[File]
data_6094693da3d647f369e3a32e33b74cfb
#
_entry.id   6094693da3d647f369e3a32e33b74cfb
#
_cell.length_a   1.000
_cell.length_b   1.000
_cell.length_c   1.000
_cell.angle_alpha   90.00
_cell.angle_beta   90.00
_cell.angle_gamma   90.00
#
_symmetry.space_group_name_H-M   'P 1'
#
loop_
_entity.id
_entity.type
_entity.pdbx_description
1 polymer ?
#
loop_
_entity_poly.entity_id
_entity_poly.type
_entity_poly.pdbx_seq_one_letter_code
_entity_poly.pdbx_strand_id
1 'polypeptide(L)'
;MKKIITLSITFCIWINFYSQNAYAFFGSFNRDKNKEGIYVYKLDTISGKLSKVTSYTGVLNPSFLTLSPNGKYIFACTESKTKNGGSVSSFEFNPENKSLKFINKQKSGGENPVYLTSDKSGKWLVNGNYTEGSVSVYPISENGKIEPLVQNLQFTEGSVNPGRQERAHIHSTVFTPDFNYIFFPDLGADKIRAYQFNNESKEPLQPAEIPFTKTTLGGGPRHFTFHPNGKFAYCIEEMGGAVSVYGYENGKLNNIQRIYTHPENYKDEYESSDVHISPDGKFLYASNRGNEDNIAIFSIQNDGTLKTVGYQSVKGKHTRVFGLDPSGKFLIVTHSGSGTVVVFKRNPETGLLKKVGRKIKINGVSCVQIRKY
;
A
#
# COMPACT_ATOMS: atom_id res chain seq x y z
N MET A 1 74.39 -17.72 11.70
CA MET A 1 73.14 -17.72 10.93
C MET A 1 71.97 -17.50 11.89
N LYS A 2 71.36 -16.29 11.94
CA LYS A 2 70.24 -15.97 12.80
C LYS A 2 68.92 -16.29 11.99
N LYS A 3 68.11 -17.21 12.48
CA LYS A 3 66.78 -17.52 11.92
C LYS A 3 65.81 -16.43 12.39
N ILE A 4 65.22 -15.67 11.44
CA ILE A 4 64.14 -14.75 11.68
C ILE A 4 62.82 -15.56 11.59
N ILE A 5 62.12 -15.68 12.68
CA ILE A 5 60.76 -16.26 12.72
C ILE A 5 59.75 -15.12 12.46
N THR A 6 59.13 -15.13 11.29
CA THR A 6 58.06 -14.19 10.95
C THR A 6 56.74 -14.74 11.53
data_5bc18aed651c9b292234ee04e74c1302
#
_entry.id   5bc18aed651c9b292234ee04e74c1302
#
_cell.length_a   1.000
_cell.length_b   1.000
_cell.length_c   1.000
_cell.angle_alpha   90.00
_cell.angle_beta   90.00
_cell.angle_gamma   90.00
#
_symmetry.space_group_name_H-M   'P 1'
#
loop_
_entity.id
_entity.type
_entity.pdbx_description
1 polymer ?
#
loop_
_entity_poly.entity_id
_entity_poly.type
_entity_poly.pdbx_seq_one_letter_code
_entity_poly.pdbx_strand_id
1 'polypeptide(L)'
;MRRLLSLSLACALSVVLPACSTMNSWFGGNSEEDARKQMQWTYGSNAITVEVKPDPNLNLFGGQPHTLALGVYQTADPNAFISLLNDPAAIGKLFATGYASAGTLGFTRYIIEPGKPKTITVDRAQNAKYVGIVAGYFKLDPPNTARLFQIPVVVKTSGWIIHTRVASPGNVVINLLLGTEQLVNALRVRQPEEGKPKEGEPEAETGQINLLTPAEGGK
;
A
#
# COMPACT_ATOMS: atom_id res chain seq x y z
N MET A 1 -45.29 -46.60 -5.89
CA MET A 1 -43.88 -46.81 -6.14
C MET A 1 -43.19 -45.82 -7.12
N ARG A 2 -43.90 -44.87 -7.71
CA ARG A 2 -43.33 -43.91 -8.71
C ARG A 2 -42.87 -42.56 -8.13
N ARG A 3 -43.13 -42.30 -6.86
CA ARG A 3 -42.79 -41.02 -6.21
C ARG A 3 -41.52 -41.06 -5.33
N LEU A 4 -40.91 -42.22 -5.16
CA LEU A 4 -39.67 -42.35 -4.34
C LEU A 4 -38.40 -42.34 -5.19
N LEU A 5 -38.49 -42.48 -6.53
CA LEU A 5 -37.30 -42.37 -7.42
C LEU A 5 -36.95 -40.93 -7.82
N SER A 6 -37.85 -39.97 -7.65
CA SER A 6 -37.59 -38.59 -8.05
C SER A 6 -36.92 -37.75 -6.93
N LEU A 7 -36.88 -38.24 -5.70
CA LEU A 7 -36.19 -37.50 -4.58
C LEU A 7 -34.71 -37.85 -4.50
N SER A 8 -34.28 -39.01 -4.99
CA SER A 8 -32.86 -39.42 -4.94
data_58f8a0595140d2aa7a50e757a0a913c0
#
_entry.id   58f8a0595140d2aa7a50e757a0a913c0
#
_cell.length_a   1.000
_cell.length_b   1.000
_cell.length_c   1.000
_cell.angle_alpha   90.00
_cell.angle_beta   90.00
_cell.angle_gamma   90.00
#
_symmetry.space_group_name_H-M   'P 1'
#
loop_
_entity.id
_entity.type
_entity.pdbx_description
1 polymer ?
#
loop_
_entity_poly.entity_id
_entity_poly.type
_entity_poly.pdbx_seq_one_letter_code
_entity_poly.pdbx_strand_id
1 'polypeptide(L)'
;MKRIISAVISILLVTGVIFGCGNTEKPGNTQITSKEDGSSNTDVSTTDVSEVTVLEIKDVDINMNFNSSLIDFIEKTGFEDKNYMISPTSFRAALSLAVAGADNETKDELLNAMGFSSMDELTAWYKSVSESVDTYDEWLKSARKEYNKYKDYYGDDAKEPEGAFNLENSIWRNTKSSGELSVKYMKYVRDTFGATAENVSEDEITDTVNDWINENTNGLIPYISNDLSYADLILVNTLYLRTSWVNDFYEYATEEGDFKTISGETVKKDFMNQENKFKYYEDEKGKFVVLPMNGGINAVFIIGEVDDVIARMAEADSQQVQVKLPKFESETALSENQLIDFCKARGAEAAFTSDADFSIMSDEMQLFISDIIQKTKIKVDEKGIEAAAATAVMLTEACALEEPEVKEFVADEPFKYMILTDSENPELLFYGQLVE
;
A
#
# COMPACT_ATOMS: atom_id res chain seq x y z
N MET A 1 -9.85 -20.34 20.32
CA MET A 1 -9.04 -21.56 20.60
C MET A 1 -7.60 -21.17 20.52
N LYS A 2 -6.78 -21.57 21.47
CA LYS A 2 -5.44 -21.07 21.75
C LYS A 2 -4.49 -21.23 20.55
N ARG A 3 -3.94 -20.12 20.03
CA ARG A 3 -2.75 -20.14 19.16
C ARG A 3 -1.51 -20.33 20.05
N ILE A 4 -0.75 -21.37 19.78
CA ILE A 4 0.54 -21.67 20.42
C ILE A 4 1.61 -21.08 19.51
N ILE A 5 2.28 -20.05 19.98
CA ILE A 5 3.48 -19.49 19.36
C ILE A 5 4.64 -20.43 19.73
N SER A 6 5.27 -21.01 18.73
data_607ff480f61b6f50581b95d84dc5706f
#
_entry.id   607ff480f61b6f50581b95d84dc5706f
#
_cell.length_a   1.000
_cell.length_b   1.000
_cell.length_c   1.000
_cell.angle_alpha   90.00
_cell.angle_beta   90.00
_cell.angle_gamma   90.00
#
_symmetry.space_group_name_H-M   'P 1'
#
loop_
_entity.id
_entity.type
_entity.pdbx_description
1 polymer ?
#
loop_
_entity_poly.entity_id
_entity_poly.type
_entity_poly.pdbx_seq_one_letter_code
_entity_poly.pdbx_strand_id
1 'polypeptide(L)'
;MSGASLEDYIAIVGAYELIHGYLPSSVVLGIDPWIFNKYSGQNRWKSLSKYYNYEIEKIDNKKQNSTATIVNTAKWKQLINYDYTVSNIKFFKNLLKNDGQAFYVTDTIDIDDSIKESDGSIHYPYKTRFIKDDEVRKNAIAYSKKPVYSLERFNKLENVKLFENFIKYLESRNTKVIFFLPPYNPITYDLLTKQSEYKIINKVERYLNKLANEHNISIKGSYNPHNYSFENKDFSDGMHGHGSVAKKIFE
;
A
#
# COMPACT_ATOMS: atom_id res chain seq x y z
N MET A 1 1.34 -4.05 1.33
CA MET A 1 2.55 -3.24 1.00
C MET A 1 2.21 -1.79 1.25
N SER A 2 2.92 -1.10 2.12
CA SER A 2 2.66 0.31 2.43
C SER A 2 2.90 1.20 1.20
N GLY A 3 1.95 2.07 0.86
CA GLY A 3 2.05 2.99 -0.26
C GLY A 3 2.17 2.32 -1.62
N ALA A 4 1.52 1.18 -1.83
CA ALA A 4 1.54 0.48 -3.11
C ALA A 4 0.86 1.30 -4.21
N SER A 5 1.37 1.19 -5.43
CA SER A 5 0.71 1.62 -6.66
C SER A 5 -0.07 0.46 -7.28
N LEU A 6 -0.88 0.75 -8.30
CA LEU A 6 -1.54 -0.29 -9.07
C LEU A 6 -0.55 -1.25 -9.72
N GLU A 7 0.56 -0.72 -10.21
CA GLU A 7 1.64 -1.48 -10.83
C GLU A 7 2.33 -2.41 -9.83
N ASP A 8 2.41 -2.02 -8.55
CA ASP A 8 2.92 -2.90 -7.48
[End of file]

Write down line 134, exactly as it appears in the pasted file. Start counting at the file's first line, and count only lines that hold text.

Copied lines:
C MET A 1 -7.60 -21.17 20.52